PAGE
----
Our board-certified anesthesiologists and certified registered nurse-anesthetists work closely with surgeons, obstetricians and other doctors to provide general, total intravenous and regional anesthesia for people of all ages, children through seniors.
There are three types of anesthesia: local, regional and general anesthesia. You, your doctor and the anesthesiologist will discuss and select the best approach for the surgery or procedure you need, based on a variety of factors including your age and medical condition. Prior to the procedure, you’ll be asked to sign an informed consent form that briefly describes various types of anesthetics and their possible complications.
Anesthesia for Surgery
If you are scheduled for a surgical procedure, an anesthesiologist will meet with you before you go into the operating room. You’ll discuss the form of anesthesia you are about to receive, how it is delivered, its risks, possible complications and alternative choices. You will be asked to sign an informed consent form before sedation is administered – typically done after you’ve met with your surgeon but before you are taken into the operating room.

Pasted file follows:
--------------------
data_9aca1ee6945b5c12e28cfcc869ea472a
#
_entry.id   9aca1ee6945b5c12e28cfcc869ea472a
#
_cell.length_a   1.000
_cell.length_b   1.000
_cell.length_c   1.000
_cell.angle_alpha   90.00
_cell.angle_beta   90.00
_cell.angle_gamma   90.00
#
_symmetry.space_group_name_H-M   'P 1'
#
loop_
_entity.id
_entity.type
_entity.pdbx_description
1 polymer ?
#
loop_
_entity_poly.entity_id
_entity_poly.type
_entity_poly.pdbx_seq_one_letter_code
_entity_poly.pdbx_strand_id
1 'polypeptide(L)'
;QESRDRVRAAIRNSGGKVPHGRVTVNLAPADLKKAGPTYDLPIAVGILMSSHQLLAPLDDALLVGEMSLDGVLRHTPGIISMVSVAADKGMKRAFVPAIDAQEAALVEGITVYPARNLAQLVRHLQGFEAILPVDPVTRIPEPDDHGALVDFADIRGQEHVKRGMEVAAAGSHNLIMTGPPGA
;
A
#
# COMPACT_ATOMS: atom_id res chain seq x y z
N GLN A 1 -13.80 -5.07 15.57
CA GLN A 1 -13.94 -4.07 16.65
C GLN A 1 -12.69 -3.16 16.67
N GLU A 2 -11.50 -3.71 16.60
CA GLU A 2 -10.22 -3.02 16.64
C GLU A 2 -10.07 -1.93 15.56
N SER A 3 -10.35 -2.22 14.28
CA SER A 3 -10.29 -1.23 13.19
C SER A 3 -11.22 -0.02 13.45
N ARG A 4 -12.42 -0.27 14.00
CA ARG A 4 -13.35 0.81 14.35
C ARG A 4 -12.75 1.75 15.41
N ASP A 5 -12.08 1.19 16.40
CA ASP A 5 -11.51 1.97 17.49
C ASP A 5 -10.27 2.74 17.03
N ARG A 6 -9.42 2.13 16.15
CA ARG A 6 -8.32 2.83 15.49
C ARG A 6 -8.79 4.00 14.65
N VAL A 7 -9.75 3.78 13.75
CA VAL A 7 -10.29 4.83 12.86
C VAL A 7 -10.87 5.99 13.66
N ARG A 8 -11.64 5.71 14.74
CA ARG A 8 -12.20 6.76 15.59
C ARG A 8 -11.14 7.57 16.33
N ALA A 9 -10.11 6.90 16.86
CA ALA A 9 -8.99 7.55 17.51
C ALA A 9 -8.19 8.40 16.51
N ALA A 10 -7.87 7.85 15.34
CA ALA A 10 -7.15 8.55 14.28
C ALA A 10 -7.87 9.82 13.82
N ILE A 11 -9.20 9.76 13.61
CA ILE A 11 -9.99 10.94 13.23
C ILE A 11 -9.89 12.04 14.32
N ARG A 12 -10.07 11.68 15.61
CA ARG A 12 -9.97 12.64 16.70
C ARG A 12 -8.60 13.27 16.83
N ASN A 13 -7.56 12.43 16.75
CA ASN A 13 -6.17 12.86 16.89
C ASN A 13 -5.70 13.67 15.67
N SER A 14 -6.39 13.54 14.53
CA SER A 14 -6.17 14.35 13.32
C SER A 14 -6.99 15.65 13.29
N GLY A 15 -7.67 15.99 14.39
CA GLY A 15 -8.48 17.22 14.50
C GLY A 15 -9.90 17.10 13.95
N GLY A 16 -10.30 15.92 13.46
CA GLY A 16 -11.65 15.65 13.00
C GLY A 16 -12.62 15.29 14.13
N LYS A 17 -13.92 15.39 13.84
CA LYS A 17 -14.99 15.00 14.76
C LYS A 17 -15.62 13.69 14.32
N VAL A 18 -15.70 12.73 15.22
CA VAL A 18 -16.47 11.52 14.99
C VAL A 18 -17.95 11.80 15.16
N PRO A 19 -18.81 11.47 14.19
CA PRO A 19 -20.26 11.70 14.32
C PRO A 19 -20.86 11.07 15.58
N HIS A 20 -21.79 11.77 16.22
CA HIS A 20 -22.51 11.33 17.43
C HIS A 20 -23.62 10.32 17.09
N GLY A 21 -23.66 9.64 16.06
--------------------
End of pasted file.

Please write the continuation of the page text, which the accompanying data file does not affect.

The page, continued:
An anesthesiologist team member will be with you constantly, from the time you are taken into the operating room until you are safely handed over to the recovery room nurse. When you are in recovery, your anesthesiologist will continue to receive information about your condition until you go home or to your hospital room.
Depending on the type of surgery you have, you may be either admitted to an inpatient bed or taken back to ambulatory surgery area where family members can join you. If you have ambulatory surgery, you will usually be seated in a reclining chair and may spend one to three hours in the recovery area until you are able to walk, eat and are comfortable.
When you have recovered sufficiently to be discharged, you will be sent home with verbal and written instructions. It is your responsibility to have someone take you home. You are strongly advised against driving or making any important decisions for at least 24 hours after surgery. It is especially important for elderly patients to have an able-bodied person with them at home for at least a day following surgery.